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Here's how two straight low-water years are affecting Boise River flows

Flows from Lucky Peak Dam will stay at minimum levels until the start of irrigation season, expected later in April.

BOISE, Idaho — For the second year in a row, the Boise River basin's water supply is well below normal. On Wednesday, the U.S. Army Corps of Engineers said that means the recreation season on Lucky Peak Reservoir may likely be shortened.

Flows from Lucky Peak Dam will continue at minimum releases of 220 cubic feet per second in order to conserve "as much water as possible" before irrigation season, expected to start later in April, the Corps of Engineers said.

Ryan Hedrick monitors the water and drought situation for the Bureau of Reclamation. In an interview with KTVB reporter Joe Parris, he said the dry situation last year helped set up the current drought reality.

"Carryover was low this year and so when you stack a low carryover year with, you know, a poor runoff year, cumulative on top of that," Hedrick said.

The National Weather Service reports precipitation totals for the water year beginning Oct. 1, 2021, and ending April 1, 2022, were 85 percent of normal. Seasonal snowpack was 65 percent of median. This follows a below-normal 2020-2021 water year, when nearly all of Idaho ended the water year in some level of drought and nearly 63 percent of the state was in "extreme" or "exceptional" drought. U.S. Drought Monitor data from March 29 indicates that this spring, more than 82 percent of Idaho already is in some kind of drought, ranging from "moderate" to "exceptional" -- D1 to D4 on a five-level scale that begins with D0, which indicates "abnormally dry," but not drought.

The low carryover from 2021, the low snowpack and precipitation this year, and other constraints on the system will make Lucky Peak difficult to fill. Regarding recreation, the Corps of Engineers said, "be aware of boat ramp accessibility with the potential for less water in Lucky Peak's reservoir this summer." More information about specific impacts to recreation will be released in future weeks, as spring runoff occurs. In 2021, the drawdown to the winter water level began weeks earlier than usual. An early drawdown in an already unusually low water year left some boats stuck on dry land by mid-August 2021.

Idaho Department of Water Resources hydrologist David Hoekema said predictions show that southern Idaho will experience widespread drought and water shortages this summer.

"Right now, we have severe drought up in the headwaters of the Boise River, out across the Central Mountains and pretty much everywhere roaming the Snake River Plain. We're expecting that this will probably become a severe drought within the next few weeks," Hoekema said

The drought and water situation has critical impacts on Idaho agriculture operations, they will be forced to make decisions on how to use limited resources.

"They will often reduce how much water they use throughout the year, and they'll be trying to save water as well. They'll be planting crops that aren't water heavy and in need of water. Probably not going to be a lot of corn or beets grown this year. So they're doing everything they can to try to get through this, these two tough years," Hedrick said.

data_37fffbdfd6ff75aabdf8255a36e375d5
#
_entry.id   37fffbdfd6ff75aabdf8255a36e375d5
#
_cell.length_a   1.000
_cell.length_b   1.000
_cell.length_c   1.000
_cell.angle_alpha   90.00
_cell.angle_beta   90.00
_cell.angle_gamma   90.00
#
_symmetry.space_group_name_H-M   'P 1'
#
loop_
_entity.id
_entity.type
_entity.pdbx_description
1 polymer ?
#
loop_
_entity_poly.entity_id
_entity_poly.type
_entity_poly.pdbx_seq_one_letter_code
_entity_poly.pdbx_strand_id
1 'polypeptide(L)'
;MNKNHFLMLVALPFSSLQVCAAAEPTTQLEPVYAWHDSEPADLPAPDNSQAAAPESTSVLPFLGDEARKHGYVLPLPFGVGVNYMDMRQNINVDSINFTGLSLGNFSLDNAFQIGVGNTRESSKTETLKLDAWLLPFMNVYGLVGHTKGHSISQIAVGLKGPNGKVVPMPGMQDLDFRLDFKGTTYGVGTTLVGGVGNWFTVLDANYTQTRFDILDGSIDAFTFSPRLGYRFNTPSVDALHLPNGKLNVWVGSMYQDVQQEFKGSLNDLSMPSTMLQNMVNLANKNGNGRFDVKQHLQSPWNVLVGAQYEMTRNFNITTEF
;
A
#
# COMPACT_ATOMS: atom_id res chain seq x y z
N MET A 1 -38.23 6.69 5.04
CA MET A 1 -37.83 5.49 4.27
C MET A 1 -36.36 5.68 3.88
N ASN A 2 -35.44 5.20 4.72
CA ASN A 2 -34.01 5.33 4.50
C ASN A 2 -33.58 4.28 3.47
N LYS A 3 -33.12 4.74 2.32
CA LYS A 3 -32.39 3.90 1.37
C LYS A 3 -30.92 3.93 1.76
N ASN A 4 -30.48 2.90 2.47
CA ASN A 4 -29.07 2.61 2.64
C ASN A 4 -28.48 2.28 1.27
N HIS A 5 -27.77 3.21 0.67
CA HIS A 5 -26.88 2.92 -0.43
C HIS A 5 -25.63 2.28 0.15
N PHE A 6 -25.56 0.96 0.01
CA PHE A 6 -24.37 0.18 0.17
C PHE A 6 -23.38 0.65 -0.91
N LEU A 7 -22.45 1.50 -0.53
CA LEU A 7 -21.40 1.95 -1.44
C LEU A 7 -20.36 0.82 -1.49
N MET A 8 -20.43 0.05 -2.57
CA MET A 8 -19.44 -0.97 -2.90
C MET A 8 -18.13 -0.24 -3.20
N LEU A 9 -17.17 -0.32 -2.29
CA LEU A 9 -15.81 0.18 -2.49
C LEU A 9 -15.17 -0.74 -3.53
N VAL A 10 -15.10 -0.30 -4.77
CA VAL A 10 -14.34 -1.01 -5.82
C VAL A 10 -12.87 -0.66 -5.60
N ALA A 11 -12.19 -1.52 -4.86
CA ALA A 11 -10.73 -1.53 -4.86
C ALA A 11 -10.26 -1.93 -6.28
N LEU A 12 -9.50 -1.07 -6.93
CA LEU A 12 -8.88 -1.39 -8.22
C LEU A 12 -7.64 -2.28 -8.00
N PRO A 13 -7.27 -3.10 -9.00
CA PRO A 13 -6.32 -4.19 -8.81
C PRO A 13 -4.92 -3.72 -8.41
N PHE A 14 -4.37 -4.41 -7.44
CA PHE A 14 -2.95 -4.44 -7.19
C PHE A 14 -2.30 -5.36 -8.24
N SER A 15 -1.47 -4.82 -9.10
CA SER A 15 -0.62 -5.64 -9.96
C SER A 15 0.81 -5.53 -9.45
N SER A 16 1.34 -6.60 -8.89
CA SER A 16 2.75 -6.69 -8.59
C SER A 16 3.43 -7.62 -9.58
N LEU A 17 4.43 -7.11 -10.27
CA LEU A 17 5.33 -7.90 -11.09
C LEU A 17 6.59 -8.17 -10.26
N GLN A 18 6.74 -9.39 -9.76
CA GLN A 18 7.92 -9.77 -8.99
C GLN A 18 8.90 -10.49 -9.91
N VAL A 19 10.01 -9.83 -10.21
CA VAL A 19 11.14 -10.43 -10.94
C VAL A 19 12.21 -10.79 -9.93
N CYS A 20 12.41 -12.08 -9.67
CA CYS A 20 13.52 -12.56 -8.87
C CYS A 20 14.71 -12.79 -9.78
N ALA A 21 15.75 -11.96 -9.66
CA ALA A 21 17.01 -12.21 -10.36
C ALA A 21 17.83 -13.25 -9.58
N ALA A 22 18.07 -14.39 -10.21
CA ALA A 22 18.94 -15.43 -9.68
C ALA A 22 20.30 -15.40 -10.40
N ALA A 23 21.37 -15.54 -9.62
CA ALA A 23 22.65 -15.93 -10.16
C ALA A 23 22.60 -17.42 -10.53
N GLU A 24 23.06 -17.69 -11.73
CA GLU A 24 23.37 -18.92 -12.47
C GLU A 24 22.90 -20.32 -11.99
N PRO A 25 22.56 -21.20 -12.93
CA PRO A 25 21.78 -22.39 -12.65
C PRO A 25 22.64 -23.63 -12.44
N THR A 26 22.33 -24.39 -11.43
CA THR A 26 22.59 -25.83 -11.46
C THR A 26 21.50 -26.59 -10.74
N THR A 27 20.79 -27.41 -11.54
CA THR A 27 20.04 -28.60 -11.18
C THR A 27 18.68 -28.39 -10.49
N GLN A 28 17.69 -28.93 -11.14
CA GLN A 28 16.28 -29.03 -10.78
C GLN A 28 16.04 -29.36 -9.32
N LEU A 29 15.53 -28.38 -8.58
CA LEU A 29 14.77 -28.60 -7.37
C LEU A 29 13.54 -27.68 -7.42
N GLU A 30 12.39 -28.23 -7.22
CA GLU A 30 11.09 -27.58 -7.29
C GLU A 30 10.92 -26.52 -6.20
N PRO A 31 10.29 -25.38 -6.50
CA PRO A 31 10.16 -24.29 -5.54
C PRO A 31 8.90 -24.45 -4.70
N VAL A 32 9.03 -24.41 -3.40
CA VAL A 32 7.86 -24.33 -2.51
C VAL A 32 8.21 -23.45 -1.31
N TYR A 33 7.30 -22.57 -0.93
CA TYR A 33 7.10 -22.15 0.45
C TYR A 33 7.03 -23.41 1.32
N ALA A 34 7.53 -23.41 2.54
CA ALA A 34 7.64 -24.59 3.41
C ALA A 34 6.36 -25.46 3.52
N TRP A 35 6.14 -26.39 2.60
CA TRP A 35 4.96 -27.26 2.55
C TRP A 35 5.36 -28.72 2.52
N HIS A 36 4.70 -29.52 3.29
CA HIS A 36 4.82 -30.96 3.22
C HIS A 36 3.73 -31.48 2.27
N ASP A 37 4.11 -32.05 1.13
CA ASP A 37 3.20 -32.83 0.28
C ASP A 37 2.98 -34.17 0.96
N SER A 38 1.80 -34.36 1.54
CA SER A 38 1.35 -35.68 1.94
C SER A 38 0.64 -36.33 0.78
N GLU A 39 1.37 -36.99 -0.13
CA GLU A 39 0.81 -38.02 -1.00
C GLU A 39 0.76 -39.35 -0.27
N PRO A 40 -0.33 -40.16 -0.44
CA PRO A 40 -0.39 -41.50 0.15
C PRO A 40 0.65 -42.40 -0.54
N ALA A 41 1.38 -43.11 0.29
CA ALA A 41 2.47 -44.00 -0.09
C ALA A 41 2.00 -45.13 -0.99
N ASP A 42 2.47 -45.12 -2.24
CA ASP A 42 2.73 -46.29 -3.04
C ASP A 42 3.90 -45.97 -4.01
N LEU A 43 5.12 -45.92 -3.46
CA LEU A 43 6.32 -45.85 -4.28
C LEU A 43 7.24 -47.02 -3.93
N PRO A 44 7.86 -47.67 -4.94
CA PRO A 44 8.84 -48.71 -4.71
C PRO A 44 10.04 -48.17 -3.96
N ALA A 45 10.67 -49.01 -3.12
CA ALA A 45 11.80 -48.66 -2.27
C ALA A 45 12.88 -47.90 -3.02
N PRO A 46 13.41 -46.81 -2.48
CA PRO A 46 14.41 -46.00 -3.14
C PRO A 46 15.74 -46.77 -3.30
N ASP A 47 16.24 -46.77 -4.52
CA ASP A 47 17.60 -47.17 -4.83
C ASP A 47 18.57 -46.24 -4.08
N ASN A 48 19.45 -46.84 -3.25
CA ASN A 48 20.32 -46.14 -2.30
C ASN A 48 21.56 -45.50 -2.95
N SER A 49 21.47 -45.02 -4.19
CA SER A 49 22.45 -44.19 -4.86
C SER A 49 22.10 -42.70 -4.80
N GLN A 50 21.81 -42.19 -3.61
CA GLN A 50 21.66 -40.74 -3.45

The snowpack in Idaho's mountains is a major factor in this; the snowpack has declined since Jan. 9 in every basin south of the Salmon River, leaving the streamflow forecast to be 20 percent to 70 percent below average for the Snake River, Big Lost, Big Wood, Little Wood, Salmon Falls, Boise, Payette, and Weiser basins. The only slightly good news for agriculture: They had a feeling this was coming.

"This drought, unlike last year's drought, has been a long time and coming. And so we've had ample warning that the water supply conditions are looking rough. So I believe people will be a lot more prepared this season for the drought than they were last year," Hoekema said 

Real-time flow rates recorded by the Bureau of Reclamation show that at 10:45 a.m. Wednesday, the Boise River flow rate at Glenwood Bridge, west of downtown Boise, was just over 258 cubic feet per second. That's below the 25th percentile for April 6, and less than half the median flow rate for that date, based on 40 years of water record.

Along with Lucky Peak Reservoir, the Corps of Engineers manages the Arrowrock and Anderson Ranch dams on the Boise River as a system for flood risk management and irrigation.

The drought will certainly be visible for Idahoans out on the Boise River system or up at Lucky Peak looking to recreate.

"Lucky Peak will be much lower than it normally is. It could be anywhere from 15 to 20 feet from full this year. And so we'll see drop offs on boat ramps and some of that may get affected," Hedrick said.

The Reservoir system in the Boise & Payette River Basins show Lucky Peak at 52 percent full, Anderson Ranch at 39 percent full, and Arrowrock at 89 percent full. To conserve water for agriculture operations, flows from Lucky Peak will be at minimum release, meaning the Boise River will be lower and slower for now.

There is hope that the upcoming summer months will be better than 2021, but the weather patterns will have a major impact on the situation in the coming weeks and months.

"We're not expecting a real hot summer like last year, but if we were to get that, the situation would degrade pretty quickly. And farmers could find themselves in a really rough spot, that was a one-in-a-hundred-year event. But sometimes those events come back to back. That doesn't mean we're going to wait another 100 years until we see the next one," Hoekema said.

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